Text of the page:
What is the difference between CMYK and RGB?
CMYK stands for Cyan, Magenta, Yellow and Black - the inks we mix together to produce your printed material.
RGB stands for Red, Green and Blue - the colours of light a computer screen mixes together to make colours on screen. In other words RGB is used for viewing colours on a computer screen, like this website.
All our presses, big and small, use cyan, magenta, yellow and black inks to transform your digital file to printed media. Please ensure your artwork is set up as CMYK. If you use RGB images or colours we will convert these to CMYK for you but the colour of your printed file may appear different when printed.
Avoid rich black text
Rich black is a CMYK mix. No registration is absolutely perfect; there is always a little shift or stretch. Make sure that all black text is set at 100% black. This means the text is only printed once with the black plate, eliminating registration problems.
Solid black areas of colour
With digital printing, you don’t need as much ink to achieve a good black solid. In fact, if you use too much ink your print will suffer in quality and may require lamination to protect the printed layer. If you want a rich black solid, use these values:
30% Cyan, 30% Magenta, 30% Yellow, 100% Black. This gives you an overall ink coverage of 190%
Grey ink is not used when printing in CMYK digitally. A pattern of dots or "screen" is used to achieve grey, e.g. not a solid colour. Small point sizes below 7pt or thin fonts might look only partially printed when coloured grey.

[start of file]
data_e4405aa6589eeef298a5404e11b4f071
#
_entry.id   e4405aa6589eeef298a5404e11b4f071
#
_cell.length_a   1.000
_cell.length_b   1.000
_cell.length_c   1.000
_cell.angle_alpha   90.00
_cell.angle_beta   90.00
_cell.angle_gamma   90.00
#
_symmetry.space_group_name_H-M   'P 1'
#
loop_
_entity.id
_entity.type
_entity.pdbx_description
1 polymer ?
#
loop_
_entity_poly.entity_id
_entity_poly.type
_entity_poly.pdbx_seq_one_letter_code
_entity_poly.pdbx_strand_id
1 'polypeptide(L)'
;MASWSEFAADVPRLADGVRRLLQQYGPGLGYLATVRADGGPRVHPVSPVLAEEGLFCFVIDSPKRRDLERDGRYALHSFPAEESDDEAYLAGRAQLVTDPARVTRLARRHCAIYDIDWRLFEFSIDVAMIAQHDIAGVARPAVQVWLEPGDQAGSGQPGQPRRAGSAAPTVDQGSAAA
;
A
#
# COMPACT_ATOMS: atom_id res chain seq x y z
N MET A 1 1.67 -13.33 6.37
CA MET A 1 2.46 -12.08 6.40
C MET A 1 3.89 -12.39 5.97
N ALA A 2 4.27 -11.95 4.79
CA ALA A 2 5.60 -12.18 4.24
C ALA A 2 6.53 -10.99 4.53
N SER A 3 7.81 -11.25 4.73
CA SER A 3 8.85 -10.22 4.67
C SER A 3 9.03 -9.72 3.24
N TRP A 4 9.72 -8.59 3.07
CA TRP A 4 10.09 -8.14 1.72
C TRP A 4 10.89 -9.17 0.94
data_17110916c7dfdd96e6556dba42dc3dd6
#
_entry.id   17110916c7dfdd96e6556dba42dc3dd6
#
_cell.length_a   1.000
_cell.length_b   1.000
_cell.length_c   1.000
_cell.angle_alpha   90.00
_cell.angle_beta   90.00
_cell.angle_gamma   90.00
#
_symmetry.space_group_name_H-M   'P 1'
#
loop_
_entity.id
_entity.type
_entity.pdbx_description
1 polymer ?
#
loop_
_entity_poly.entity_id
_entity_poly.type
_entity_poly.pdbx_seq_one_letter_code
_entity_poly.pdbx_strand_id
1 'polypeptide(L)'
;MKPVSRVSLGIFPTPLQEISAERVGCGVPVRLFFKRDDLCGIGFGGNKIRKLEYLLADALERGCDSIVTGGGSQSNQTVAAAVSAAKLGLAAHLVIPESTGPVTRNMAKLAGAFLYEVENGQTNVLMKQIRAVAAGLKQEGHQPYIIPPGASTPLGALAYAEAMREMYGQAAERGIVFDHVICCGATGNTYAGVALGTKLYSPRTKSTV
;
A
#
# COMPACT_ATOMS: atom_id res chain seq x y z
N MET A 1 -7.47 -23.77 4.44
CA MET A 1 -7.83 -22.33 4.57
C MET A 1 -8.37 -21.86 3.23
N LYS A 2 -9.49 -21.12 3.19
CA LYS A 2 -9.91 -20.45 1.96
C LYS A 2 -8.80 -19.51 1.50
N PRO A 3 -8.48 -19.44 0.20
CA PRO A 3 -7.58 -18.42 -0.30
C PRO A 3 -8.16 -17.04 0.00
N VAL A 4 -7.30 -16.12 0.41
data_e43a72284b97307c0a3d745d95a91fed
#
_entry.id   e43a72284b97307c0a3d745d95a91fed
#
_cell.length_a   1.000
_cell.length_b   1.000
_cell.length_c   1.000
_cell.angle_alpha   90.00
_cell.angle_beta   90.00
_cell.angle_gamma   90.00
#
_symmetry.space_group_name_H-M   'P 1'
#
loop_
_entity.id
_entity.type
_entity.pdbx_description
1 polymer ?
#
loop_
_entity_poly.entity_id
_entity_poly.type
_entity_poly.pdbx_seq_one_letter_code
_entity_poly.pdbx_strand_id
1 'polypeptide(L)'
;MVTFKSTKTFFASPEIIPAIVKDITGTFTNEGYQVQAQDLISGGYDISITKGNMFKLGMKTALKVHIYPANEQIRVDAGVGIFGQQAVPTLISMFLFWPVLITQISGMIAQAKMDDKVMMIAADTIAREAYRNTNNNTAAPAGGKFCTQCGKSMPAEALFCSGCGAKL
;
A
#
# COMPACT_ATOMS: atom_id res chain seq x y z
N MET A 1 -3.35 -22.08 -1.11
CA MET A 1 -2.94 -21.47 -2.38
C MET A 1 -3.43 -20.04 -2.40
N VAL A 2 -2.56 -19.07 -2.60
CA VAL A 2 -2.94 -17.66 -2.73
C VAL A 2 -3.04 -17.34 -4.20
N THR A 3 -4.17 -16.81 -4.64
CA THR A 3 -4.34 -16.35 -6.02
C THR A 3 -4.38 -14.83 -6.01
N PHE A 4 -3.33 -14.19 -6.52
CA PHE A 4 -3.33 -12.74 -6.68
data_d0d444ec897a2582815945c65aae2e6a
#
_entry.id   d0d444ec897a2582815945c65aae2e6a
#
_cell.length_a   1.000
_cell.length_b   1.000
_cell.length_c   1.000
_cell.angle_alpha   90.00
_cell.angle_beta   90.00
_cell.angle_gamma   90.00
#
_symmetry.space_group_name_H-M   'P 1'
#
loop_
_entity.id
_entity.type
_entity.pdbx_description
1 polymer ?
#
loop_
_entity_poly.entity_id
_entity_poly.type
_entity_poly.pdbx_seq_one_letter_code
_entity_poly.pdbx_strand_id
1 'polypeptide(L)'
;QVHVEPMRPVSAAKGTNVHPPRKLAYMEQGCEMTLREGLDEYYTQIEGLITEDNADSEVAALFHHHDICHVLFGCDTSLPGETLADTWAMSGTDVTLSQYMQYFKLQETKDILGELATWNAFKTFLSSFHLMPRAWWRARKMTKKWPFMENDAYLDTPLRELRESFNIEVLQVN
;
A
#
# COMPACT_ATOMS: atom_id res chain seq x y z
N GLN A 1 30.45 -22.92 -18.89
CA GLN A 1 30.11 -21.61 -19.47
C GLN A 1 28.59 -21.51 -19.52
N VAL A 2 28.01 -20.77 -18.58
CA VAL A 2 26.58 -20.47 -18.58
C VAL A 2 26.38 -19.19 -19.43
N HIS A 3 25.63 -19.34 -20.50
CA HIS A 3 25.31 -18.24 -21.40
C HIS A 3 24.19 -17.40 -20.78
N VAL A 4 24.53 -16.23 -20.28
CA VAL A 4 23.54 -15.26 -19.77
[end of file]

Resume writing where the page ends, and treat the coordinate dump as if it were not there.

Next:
There are two ways to produce grey.
- CMYK - A light grey made from all 4 colours will appear more solid as there are more dots used but this can cause registration issues.
- Black Ink (K) - A light grey made from black ink will not have registration issues but the dots will be more visible as there is only one colour used.
Using fonts at small sizes
Be careful when using small font sizes. We don’t recommend smaller than 7pt for small format work up to A3 and 11pt for large format above A3. Remember, the smaller the text the harder it is to keep in register. If you have to use small text we recommend you use 100% black to eliminate any registration problems.